The IRF9–SIRT1–P53 axis is involved in the growth of human acute myeloid leukemia

    loading  Checking for direct PDF access through Ovid

Abstract

Acute myeloid leukemia (AML) is a highly heterogeneous disease, with biologically and prognostically different subtypes. Although a growing number of distinct AML subsets have been increasingly characterized, patient management has remained disappointingly uniform. The molecular mechanism underlying AML needs to be further investigated. Here we identify IRF9 as a negative regulator of human AML. We show that IRF9 mRNA and protein levels are down–regulated in human AML samples compared with samples from healthy donors. IRF9 knockdown promotes proliferation, colony formation and survival of OCI/AML–2 and OCI/AML–3 cells, whereas IRF9 overexpression obtains oppose results. Mechanism analysis shows that IRF9 binds SIRT1 promoter and represses SIRT1 expression in OCI/AML–2 and OCI/AML–3 cells. In AML samples, the expression of SIRT1 is up–regulated and negatively correlated with IRF9 level. IRF9 also increases the acetylation of p53, a deacetylation substrate of SIRT1, and promotes the expression of p53 target genes. Knockdown of p53 blocks the effects of IRF9 on cell survival and growth in vitro. These findings provide evidence that IRF9 serves as an important regulator in human AML by repressing SIRT1–p53 pathway and that IRF9 may be a potential target for AML treatment.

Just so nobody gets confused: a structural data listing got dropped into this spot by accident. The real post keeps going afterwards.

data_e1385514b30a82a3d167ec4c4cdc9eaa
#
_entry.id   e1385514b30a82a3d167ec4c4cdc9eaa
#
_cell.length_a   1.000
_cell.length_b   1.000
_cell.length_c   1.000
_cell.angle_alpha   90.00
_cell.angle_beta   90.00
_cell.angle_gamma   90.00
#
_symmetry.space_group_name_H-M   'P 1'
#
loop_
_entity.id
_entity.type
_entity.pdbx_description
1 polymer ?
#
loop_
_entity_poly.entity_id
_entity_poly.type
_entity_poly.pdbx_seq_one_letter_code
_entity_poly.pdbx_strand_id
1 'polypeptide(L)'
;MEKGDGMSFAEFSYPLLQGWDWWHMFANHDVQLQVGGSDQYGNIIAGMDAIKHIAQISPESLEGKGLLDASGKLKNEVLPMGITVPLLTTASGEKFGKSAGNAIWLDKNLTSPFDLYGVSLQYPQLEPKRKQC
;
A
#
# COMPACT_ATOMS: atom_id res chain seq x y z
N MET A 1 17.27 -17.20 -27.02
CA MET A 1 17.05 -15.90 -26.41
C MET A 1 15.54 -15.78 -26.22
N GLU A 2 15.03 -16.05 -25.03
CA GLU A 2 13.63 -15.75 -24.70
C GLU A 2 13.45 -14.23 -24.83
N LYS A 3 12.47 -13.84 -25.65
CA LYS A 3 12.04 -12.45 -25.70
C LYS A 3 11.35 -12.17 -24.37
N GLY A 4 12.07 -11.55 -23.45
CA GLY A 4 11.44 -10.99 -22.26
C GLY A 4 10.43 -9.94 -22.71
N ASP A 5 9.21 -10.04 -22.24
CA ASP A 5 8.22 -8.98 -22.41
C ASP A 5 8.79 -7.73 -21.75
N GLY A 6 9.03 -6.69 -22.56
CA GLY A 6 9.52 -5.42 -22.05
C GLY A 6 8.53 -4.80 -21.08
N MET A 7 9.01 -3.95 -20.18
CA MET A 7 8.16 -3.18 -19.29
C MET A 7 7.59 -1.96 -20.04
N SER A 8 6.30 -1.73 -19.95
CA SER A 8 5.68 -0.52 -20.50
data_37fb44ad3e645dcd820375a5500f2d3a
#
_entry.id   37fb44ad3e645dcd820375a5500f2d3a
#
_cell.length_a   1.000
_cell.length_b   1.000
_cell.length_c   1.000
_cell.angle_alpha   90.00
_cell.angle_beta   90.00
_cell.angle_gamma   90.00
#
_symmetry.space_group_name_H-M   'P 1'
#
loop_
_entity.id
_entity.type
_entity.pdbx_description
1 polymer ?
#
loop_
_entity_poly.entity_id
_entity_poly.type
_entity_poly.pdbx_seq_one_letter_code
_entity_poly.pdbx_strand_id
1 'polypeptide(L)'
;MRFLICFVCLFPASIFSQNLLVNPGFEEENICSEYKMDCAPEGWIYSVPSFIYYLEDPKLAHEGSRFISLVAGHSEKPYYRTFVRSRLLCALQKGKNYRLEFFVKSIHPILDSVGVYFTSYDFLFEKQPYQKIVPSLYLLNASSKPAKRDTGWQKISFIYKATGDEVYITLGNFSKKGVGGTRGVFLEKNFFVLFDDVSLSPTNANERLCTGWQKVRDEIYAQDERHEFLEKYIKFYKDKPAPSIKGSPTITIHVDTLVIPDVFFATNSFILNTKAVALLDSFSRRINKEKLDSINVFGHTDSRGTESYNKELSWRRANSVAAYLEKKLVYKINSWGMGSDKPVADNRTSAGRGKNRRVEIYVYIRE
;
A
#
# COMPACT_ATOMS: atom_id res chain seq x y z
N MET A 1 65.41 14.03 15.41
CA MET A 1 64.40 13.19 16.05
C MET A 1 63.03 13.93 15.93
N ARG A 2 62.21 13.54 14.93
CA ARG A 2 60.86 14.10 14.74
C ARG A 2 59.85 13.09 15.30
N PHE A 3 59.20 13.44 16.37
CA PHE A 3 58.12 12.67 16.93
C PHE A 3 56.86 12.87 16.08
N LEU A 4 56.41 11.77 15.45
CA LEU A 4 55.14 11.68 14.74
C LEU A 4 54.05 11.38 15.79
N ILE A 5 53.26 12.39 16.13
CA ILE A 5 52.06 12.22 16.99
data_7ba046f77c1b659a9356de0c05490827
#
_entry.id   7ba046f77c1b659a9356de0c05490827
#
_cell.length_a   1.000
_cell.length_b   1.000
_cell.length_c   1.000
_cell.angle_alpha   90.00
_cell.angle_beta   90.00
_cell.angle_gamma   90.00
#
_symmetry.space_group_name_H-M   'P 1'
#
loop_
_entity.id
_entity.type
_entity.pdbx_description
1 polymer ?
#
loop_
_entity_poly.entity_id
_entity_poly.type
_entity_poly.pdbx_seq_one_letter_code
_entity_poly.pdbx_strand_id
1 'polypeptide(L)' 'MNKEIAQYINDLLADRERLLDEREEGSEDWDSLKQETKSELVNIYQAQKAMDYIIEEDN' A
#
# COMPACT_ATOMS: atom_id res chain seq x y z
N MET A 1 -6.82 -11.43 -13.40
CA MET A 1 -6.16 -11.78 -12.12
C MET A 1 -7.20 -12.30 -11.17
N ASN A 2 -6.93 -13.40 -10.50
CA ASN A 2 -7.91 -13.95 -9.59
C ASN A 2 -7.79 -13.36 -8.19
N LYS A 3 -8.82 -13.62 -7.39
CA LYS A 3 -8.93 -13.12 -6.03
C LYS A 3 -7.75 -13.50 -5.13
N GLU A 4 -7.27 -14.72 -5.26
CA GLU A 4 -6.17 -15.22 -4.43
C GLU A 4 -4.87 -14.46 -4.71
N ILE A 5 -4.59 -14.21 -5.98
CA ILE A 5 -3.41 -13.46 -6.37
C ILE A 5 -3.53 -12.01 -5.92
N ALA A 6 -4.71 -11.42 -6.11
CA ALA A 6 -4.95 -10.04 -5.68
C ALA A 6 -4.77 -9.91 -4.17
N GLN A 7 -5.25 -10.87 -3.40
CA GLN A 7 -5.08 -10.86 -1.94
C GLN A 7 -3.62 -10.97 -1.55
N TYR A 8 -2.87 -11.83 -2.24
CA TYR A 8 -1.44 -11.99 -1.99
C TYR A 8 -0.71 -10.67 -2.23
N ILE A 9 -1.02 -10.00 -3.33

Related Topics

    loading  Loading Related Articles